At home I don’t send letters, birthday or xmas cards and my family and friends know not to send them to me either (I’d rather a phone call or text, costs less and I find it’s more engaging and personal), all my utilities, bills and bank statements are electronic or online, I’m converting all my old paper bank statements, utility bills, insurance records etc into electronic versions (and experimenting in the best way to reference and store them, again something we’re working on at no paper), I refuse to have junk mail and freebie newspapers pushed through my letterbox… I could go on, but you get the idea, I live and breath the brand values of my business… as the saying goes, “If you truly want to understand something, try changing it” but that also works in reverse, “If you truly want to change something, try understanding it!” the only way I can truly understand a life with no paper is to live one… if I can do it, then hopefully I can encourage others to do the same, then in turn they will encourage others.

I don’t think the term “Social Media” is applicable anymore, fair enough it evolved from the early online community sites, but the term now encompasses virtually all manner of web 2.0, blogs, data aggregation services etc, most of which have nothing to do with being social, so it’s much more than a way to connect and send messages and hence be social with your friends.

Plus there’s the so called “Social Media Expert”, but ask yourself, how can someone say they’re an expert in something that is so vast and is evolving and changing so rapidly that it’s almost impossible to keep up. To be a SME is a paradox “The more I know, the more I realise I know nothing”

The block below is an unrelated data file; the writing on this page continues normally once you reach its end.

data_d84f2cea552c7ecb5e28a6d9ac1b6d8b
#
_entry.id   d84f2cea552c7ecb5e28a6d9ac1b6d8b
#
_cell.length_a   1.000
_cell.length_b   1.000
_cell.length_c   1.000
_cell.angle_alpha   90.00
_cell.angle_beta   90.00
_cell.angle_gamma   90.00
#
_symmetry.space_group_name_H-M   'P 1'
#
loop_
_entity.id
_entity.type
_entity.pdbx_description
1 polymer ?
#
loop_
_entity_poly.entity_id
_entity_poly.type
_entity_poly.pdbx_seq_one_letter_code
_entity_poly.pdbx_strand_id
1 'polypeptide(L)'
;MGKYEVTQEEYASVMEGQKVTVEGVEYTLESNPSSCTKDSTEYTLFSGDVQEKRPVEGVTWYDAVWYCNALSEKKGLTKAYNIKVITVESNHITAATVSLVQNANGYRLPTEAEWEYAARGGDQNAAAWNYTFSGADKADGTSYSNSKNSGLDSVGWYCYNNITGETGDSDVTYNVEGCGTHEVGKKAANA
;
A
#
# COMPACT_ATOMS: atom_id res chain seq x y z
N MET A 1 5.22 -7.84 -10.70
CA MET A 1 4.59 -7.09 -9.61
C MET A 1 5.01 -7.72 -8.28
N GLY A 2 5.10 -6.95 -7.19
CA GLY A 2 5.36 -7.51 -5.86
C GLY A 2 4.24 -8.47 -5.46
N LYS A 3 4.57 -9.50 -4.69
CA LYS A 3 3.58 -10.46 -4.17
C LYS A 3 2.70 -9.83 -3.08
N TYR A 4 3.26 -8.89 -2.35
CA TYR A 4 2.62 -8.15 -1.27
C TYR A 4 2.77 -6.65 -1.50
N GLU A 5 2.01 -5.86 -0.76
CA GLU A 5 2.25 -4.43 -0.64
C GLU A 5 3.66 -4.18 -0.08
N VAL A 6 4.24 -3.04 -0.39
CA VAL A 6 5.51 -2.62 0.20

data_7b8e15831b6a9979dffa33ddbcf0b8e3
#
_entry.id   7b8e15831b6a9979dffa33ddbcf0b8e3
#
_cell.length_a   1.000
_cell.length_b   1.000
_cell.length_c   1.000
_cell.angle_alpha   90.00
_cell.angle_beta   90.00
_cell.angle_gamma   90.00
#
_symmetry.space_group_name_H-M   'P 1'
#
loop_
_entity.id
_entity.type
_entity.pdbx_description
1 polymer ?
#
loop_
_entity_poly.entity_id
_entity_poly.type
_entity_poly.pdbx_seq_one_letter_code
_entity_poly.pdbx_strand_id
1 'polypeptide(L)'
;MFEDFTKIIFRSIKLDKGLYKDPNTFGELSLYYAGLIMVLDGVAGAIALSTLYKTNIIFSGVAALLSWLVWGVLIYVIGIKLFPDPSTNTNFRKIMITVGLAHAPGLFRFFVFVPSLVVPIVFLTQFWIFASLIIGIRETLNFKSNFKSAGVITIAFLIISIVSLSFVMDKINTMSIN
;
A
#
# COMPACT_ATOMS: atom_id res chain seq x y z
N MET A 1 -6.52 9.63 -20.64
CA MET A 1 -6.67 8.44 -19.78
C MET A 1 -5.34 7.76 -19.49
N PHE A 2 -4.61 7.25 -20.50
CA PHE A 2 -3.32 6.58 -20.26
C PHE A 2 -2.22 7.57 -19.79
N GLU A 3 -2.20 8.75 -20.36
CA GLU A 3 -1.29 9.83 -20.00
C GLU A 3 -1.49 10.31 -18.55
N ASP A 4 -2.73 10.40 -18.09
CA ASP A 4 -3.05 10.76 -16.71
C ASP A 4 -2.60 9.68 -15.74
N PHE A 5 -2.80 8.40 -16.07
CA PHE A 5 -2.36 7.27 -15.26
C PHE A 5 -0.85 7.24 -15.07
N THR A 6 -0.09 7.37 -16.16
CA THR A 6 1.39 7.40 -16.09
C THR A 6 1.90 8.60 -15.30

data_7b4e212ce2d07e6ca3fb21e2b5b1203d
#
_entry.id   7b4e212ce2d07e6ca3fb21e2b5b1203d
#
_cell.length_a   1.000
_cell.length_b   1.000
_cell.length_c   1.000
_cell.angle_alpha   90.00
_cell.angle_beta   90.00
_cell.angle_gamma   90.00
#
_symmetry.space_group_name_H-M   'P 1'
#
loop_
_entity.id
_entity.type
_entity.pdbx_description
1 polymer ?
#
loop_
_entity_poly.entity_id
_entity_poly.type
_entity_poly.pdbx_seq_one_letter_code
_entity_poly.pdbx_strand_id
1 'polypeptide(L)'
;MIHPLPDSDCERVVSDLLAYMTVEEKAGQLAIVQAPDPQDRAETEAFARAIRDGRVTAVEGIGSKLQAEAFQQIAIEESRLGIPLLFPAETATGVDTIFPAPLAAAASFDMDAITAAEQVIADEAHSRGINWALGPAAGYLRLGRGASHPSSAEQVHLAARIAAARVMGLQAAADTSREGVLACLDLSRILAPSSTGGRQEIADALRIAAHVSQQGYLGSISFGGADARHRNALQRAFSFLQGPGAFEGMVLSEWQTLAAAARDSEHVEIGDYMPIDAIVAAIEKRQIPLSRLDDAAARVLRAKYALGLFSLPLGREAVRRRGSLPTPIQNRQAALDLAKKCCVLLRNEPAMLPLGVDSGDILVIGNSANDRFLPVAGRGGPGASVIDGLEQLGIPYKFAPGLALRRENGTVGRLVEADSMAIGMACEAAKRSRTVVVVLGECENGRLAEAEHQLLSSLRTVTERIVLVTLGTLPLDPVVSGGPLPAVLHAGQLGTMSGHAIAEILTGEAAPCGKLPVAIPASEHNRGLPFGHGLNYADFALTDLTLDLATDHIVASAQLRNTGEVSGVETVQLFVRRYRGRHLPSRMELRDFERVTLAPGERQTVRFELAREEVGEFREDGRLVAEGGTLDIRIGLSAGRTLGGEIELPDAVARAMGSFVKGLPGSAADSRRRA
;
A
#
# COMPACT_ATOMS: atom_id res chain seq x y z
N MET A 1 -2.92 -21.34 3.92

So I prefer to talk around associated media, or associated connections, as I see the real future of the “Social Media Revolution” will be the leveraging of connections, and not merely connecting you to your friends and what they’re saying but to your “combined” wealth of information, utilising smart connections, connections that are associated to you and what you’re looking for… so rather than you looking for information, it finds you, now that’s a revolution worth talking about!

Comic Strip of a Social Media Expert

As I’ve re-quoted before “Statistics are like bikinis. What they reveal is suggestive, but what they conceal is vital“ Aaron Levenstein

This video makes compelling reading/watching, but read between the lines, there’s more to this than meets the eye, major changes are unfolding in the social media environment, information/data/ID aggregation is becoming the new hot potato, the shift is about linking you to the stuff you want to know in a transparent & convenient way.

For more info & a list of quotes & stats go to the socialnomics blog

Also check out a brilliant and ballsy presentation by Marta Kagan entitled What the F**K is Social Media: One Year Later

Also note Marta doesn’t use the that annoying Social Media Expert moniker, she calls herself a Bonafide Marketing Genius, now that’s a great job title! (as long as you live up to it of course, although reading her blog, it looks like she does)

Google said they’d have something interesting to demo at the Google IO Dev Conference, oh boy they weren’t kidding… Hello to Google Waves!

The Video below is 1.5hrs long, but it’s worth a look, as this will change everything. I’ve been harping on for ages about data aggregation & building open platforms without walls, with API’s for developers & third parties to leverage & integrate with (just like our plans for no paper & ID Gator), well Google have just stepped up to the plate with all their might and done just that… it all works in standard HTML5 & it’s all Open Source Code!!!!

Email, wiki’s, instant messaging, realtime inline document collaboration & creation, blogs, image & rich media sharing, polling, mobile and other stuff I’ve forgotten to mention can all be handled & integrated by Waves.